A four-time felon from Woodbridge was convicted this week of fatally stabbing his friend in the throat after an argument and fight early this year.

A Prince William County Circuit Court jury recommended a life sentence for Craig A. Richardson, 34, who worked for an agency for temporary laborers. After listening to a little more than a day's testimony and deliberating for nearly four hours Tuesday, a jury of seven men and five women found Richardson guilty of first-degree murder in the slaying of Shawn Williams, 34, a cook.

Richardson is scheduled to be sentenced Jan. 6 by Circuit Court Judge Richard B. Potter.

Richardson looked stone-faced as the court clerk read the verdict Tuesday. Williams's former girlfriend, Kimberly Turpin, with whom he had two children, lowered her head, wiped her eyes and smiled.

Assistant Commonwealth's Attorney Richard A. Conway said that tension between the two friends gradually escalated the night of Jan. 13 and boiled over into the next morning after Richardson visited Williams's home in Lake Ridge to drink beer and hang out.

On Jan. 14, Richardson, Williams and Christina Bradley, a relative of Turpin's, drove to a nearby gas station to buy cigarettes. When they returned to Williams's townhouse, Williams told Richardson to leave.

Williams tried closing the door, but Richardson refused to leave and the two began throwing punches, Conway said. Richardson then grabbed a six-inch switchblade out of his pocket and plunged the blade into Williams's throat.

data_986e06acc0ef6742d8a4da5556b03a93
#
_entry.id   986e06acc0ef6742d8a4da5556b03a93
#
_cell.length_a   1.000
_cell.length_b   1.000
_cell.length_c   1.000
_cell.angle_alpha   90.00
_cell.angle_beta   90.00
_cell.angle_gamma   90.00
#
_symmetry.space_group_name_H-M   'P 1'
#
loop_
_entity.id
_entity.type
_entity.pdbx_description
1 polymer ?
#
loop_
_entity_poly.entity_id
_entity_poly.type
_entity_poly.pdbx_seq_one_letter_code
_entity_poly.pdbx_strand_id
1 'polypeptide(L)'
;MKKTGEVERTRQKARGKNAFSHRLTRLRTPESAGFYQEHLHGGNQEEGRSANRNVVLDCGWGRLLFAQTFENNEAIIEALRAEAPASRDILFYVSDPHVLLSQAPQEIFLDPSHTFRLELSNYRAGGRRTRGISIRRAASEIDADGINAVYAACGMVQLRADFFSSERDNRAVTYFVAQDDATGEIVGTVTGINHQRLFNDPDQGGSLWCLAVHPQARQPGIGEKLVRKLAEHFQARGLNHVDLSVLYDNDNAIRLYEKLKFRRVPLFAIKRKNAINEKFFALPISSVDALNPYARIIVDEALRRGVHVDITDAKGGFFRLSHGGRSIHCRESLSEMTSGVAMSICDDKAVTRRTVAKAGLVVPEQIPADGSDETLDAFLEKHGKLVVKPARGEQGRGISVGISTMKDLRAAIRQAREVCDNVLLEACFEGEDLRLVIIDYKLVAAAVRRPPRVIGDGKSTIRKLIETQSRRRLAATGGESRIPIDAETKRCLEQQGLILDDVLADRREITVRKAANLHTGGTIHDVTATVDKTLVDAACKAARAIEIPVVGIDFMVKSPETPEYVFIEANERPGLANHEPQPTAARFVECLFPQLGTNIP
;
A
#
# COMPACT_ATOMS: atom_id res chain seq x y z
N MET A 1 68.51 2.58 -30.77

Richardson then fled, threw the knife in a dumpster in the District and took a bus to New Jersey, where his mother lives, Conway said, citing a police detective's report of an interview Richardson gave police when he turned himself in four days after the slaying.

Richardson testified that he stabbed Williams in self-defense and claimed that Williams began punching him when they returned from buying cigarettes. He said Williams was angry at him and threatened him because he told Bradley that Williams would be unable to repay a loan he apparently owed her.

Richardson said that when they were fighting in the doorway, a shiny object that he thought was a knife fell on the ground, prompting him to take out his knife to get Williams to "back off." He testified that he didn't realize he had killed Williams.

"I wasn't thinking, I was just reacting . . . I feared for my life," Richardson testified. He said he left the scene because he panicked.

Conway told jurors they should question Richardson's "fictitious" account, because Richardson, who has been convicted on drugs, weapons and terrorism charges, has little credibility. Conway said the self-defense argument should be rejected out of hand and didn't have the required elements of what the state considers self-defense.

"He didn't retreat, he did not make a good faith effort to leave, and he did not make it known that he wanted it to end," Conway said.

He said Williams was obviously the only victim: His blood was everywhere and he had wounds on his left arm, whereas Richardson suffered no injuries.

At the end of Tuesday's hearing, Turpin stood outside the courthouse and told reporters she was "very elated" at decision by the jury, whose forewoman happened to be county School Board Chairman Lucy S. Beauchamp (At Large).